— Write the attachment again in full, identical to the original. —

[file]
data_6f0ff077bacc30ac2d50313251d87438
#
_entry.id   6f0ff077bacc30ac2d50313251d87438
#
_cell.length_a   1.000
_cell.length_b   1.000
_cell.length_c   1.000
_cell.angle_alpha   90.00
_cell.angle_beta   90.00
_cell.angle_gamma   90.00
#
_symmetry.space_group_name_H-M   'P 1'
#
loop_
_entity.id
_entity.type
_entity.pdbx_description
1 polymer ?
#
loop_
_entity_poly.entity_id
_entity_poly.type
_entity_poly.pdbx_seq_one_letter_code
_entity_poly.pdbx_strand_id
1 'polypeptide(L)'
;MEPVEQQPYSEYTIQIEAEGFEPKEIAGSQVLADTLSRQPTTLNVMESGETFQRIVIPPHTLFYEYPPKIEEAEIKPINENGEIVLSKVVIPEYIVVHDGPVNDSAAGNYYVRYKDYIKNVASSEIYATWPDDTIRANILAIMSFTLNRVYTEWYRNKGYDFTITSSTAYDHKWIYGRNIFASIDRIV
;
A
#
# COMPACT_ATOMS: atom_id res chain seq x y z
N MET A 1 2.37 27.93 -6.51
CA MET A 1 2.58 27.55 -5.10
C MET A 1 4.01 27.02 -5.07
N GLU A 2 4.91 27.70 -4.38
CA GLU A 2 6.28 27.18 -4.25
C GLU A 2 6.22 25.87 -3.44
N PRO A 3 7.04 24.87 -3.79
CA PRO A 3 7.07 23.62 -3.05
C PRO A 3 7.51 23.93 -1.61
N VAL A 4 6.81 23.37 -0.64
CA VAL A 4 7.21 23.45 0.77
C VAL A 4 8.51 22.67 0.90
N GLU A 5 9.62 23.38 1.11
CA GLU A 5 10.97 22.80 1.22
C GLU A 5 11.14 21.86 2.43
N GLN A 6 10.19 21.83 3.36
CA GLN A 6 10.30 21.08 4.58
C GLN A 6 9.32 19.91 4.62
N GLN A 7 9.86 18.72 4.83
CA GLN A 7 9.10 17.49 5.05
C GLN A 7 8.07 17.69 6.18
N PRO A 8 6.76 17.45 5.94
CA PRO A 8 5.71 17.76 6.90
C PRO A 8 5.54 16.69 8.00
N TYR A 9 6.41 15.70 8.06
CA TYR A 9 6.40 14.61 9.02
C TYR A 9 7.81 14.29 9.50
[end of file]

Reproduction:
data_6f0ff077bacc30ac2d50313251d87438
#
_entry.id   6f0ff077bacc30ac2d50313251d87438
#
_cell.length_a   1.000
_cell.length_b   1.000
_cell.length_c   1.000
_cell.angle_alpha   90.00
_cell.angle_beta   90.00
_cell.angle_gamma   90.00
#
_symmetry.space_group_name_H-M   'P 1'
#
loop_
_entity.id
_entity.type
_entity.pdbx_description
1 polymer ?
#
loop_
_entity_poly.entity_id
_entity_poly.type
_entity_poly.pdbx_seq_one_letter_code
_entity_poly.pdbx_strand_id
1 'polypeptide(L)'
;MEPVEQQPYSEYTIQIEAEGFEPKEIAGSQVLADTLSRQPTTLNVMESGETFQRIVIPPHTLFYEYPPKIEEAEIKPINENGEIVLSKVVIPEYIVVHDGPVNDSAAGNYYVRYKDYIKNVASSEIYATWPDDTIRANILAIMSFTLNRVYTEWYRNKGYDFTITSSTAYDHKWIYGRNIFASIDRIV
;
A
#
# COMPACT_ATOMS: atom_id res chain seq x y z
N MET A 1 2.37 27.93 -6.51
CA MET A 1 2.58 27.55 -5.10
C MET A 1 4.01 27.02 -5.07
N GLU A 2 4.91 27.70 -4.38
CA GLU A 2 6.28 27.18 -4.25
C GLU A 2 6.22 25.87 -3.44
N PRO A 3 7.04 24.87 -3.79
CA PRO A 3 7.07 23.62 -3.05
C PRO A 3 7.51 23.93 -1.61
N VAL A 4 6.81 23.37 -0.64
CA VAL A 4 7.21 23.45 0.77
C VAL A 4 8.51 22.67 0.90
N GLU A 5 9.62 23.38 1.11
CA GLU A 5 10.97 22.80 1.22
C GLU A 5 11.14 21.86 2.43
N GLN A 6 10.19 21.83 3.36
CA GLN A 6 10.30 21.08 4.58
C GLN A 6 9.32 19.91 4.62
N GLN A 7 9.86 18.72 4.83
CA GLN A 7 9.10 17.49 5.05
C GLN A 7 8.07 17.69 6.18
N PRO A 8 6.76 17.45 5.94
CA PRO A 8 5.71 17.76 6.90
C PRO A 8 5.54 16.69 8.00
N TYR A 9 6.41 15.70 8.06
CA TYR A 9 6.40 14.61 9.02
C TYR A 9 7.81 14.29 9.50